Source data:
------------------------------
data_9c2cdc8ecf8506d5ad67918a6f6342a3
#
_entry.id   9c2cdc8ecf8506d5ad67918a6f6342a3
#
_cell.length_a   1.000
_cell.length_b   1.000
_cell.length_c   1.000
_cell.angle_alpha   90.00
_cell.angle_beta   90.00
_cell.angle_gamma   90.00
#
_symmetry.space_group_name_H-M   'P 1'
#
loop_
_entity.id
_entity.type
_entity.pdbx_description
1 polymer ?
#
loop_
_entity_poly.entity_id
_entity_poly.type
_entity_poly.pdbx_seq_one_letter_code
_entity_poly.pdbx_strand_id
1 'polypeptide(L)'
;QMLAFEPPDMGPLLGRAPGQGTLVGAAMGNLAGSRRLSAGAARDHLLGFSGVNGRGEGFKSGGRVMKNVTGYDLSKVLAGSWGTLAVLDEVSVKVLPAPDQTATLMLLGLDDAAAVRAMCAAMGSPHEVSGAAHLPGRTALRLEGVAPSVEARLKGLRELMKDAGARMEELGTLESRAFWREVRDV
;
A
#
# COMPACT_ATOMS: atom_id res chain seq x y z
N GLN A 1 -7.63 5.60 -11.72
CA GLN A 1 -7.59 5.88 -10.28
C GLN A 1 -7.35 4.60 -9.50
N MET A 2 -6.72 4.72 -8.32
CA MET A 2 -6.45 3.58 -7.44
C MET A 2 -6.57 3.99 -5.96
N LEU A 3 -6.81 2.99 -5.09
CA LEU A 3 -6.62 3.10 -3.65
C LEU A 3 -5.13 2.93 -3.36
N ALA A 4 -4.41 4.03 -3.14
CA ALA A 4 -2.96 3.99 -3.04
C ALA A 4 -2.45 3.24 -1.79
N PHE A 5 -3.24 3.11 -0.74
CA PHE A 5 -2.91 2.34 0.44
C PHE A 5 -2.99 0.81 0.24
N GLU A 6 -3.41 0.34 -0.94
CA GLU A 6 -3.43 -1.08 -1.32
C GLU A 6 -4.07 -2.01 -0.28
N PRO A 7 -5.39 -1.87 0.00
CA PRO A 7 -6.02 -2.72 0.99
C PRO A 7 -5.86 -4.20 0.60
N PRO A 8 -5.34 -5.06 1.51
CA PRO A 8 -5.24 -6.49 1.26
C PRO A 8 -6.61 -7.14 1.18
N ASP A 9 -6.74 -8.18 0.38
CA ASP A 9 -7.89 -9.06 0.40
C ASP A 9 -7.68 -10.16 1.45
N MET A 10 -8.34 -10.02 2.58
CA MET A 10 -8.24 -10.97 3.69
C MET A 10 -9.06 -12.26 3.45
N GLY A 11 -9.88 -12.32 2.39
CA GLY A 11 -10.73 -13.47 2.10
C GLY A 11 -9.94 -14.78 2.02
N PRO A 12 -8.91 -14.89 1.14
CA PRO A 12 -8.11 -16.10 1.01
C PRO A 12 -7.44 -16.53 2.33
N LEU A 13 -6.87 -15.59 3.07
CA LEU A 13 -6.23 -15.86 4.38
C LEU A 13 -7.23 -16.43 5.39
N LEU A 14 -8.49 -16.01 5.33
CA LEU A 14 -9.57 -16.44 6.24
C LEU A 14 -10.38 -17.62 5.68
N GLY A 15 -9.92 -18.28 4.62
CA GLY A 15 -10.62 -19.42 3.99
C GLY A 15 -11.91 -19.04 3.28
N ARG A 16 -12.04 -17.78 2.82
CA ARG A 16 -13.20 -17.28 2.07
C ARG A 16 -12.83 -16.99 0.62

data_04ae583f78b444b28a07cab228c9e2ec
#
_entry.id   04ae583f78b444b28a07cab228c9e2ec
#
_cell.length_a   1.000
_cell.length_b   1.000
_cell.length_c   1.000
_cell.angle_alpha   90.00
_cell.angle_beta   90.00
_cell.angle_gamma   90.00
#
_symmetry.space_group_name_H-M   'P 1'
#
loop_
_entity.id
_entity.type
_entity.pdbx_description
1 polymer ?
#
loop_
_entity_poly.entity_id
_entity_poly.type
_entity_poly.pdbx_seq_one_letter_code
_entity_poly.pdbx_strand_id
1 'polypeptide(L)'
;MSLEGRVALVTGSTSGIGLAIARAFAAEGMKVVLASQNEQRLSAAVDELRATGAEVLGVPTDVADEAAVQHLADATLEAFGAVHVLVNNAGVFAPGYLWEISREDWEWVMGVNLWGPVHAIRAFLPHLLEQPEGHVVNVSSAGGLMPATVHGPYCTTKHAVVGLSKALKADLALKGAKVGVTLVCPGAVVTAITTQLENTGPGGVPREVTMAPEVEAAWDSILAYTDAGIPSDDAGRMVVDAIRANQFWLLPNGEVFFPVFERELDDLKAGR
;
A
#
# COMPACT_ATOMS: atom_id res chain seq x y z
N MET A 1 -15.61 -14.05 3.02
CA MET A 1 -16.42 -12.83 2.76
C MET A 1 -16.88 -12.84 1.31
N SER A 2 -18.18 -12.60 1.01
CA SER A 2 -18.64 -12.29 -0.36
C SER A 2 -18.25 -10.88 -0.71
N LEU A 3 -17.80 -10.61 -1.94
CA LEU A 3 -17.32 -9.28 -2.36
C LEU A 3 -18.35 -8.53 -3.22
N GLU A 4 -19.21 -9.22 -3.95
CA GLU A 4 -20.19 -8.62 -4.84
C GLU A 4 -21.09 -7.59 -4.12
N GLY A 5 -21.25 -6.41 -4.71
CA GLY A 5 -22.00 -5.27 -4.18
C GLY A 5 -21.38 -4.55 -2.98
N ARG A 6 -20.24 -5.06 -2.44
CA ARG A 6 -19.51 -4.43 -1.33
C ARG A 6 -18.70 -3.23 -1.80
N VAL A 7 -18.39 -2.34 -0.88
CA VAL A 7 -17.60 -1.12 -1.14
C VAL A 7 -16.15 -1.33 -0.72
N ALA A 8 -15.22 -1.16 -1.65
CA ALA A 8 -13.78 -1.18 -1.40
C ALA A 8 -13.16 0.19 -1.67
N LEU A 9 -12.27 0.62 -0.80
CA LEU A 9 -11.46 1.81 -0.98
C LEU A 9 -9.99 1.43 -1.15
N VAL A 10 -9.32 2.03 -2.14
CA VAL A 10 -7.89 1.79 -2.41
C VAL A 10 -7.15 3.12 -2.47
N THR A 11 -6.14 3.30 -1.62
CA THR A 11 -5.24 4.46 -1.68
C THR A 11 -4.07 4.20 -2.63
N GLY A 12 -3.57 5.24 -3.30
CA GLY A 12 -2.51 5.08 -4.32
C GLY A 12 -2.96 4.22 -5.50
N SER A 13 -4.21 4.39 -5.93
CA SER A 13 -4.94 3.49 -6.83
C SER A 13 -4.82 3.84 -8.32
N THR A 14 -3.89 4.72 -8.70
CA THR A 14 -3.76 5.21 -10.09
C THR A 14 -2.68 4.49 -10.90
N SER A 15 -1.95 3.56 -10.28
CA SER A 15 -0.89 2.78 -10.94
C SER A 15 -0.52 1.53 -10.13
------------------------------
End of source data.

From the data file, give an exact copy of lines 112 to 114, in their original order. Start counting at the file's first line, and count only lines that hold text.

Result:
N SER A 2 -18.18 -12.60 1.01
CA SER A 2 -18.64 -12.29 -0.36
C SER A 2 -18.25 -10.88 -0.71